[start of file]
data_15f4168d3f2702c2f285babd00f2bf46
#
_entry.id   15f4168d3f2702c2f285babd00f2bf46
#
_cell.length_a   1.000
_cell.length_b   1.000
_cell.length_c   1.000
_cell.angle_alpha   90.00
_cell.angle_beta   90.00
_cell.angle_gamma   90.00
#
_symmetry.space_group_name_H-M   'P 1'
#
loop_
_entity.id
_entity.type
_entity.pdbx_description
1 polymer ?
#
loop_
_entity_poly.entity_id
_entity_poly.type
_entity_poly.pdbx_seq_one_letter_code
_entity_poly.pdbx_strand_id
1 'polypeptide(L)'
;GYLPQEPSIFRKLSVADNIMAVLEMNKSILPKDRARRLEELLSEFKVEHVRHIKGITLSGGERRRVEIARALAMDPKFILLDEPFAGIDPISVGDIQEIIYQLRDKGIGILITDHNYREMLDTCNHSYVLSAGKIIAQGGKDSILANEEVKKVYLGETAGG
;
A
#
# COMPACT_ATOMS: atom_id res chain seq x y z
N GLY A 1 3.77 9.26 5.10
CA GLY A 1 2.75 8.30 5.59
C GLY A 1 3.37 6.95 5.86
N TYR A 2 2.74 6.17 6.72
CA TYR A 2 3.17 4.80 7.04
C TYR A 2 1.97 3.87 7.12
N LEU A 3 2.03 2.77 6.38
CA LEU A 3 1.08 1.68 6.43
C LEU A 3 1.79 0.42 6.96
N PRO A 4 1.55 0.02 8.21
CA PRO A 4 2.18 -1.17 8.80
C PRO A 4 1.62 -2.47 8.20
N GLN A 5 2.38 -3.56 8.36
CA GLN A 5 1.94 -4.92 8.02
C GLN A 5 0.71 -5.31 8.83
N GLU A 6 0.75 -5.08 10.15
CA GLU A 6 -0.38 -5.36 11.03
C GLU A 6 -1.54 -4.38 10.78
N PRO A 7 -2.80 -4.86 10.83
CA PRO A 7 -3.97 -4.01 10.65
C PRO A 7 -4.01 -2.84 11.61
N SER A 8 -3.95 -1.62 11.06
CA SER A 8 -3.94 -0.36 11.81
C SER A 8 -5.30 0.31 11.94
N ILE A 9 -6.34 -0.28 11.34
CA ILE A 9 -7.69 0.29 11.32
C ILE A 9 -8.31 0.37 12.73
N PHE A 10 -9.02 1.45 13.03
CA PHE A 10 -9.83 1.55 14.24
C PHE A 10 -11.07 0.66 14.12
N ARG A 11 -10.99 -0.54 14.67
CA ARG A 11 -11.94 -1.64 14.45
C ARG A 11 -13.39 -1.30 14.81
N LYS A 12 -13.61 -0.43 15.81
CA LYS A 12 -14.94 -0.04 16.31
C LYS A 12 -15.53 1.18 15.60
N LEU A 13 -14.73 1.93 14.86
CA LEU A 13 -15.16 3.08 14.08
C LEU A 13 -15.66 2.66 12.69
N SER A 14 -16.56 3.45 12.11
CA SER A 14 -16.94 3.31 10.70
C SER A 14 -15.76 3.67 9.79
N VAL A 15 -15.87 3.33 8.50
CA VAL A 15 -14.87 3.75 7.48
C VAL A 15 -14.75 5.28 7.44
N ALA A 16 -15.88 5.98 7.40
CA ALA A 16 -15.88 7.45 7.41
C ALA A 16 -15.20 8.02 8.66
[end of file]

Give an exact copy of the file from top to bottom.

data_15f4168d3f2702c2f285babd00f2bf46
#
_entry.id   15f4168d3f2702c2f285babd00f2bf46
#
_cell.length_a   1.000
_cell.length_b   1.000
_cell.length_c   1.000
_cell.angle_alpha   90.00
_cell.angle_beta   90.00
_cell.angle_gamma   90.00
#
_symmetry.space_group_name_H-M   'P 1'
#
loop_
_entity.id
_entity.type
_entity.pdbx_description
1 polymer ?
#
loop_
_entity_poly.entity_id
_entity_poly.type
_entity_poly.pdbx_seq_one_letter_code
_entity_poly.pdbx_strand_id
1 'polypeptide(L)'
;GYLPQEPSIFRKLSVADNIMAVLEMNKSILPKDRARRLEELLSEFKVEHVRHIKGITLSGGERRRVEIARALAMDPKFILLDEPFAGIDPISVGDIQEIIYQLRDKGIGILITDHNYREMLDTCNHSYVLSAGKIIAQGGKDSILANEEVKKVYLGETAGG
;
A
#
# COMPACT_ATOMS: atom_id res chain seq x y z
N GLY A 1 3.77 9.26 5.10
CA GLY A 1 2.75 8.30 5.59
C GLY A 1 3.37 6.95 5.86
N TYR A 2 2.74 6.17 6.72
CA TYR A 2 3.17 4.80 7.04
C TYR A 2 1.97 3.87 7.12
N LEU A 3 2.03 2.77 6.38
CA LEU A 3 1.08 1.68 6.43
C LEU A 3 1.79 0.42 6.96
N PRO A 4 1.55 0.02 8.21
CA PRO A 4 2.18 -1.17 8.80
C PRO A 4 1.62 -2.47 8.20
N GLN A 5 2.38 -3.56 8.36
CA GLN A 5 1.94 -4.92 8.02
C GLN A 5 0.71 -5.31 8.83
N GLU A 6 0.75 -5.08 10.15
CA GLU A 6 -0.38 -5.36 11.03
C GLU A 6 -1.54 -4.38 10.78
N PRO A 7 -2.80 -4.86 10.83
CA PRO A 7 -3.97 -4.01 10.65
C PRO A 7 -4.01 -2.84 11.61
N SER A 8 -3.95 -1.62 11.06
CA SER A 8 -3.94 -0.36 11.81
C SER A 8 -5.30 0.31 11.94
N ILE A 9 -6.34 -0.28 11.34
CA ILE A 9 -7.69 0.29 11.32
C ILE A 9 -8.31 0.37 12.73
N PHE A 10 -9.02 1.45 13.03
CA PHE A 10 -9.83 1.55 14.24
C PHE A 10 -11.07 0.66 14.12
N ARG A 11 -10.99 -0.54 14.67
CA ARG A 11 -11.94 -1.64 14.45
C ARG A 11 -13.39 -1.30 14.81
N LYS A 12 -13.61 -0.43 15.81
CA LYS A 12 -14.94 -0.04 16.31
C LYS A 12 -15.53 1.18 15.60
N LEU A 13 -14.73 1.93 14.86
CA LEU A 13 -15.16 3.08 14.08
C LEU A 13 -15.66 2.66 12.69
N SER A 14 -16.56 3.45 12.11
CA SER A 14 -16.94 3.31 10.70
C SER A 14 -15.76 3.67 9.79
N VAL A 15 -15.87 3.33 8.50
CA VAL A 15 -14.87 3.75 7.48
C VAL A 15 -14.75 5.28 7.44
N ALA A 16 -15.88 5.98 7.40
CA ALA A 16 -15.88 7.45 7.41
C ALA A 16 -15.20 8.02 8.66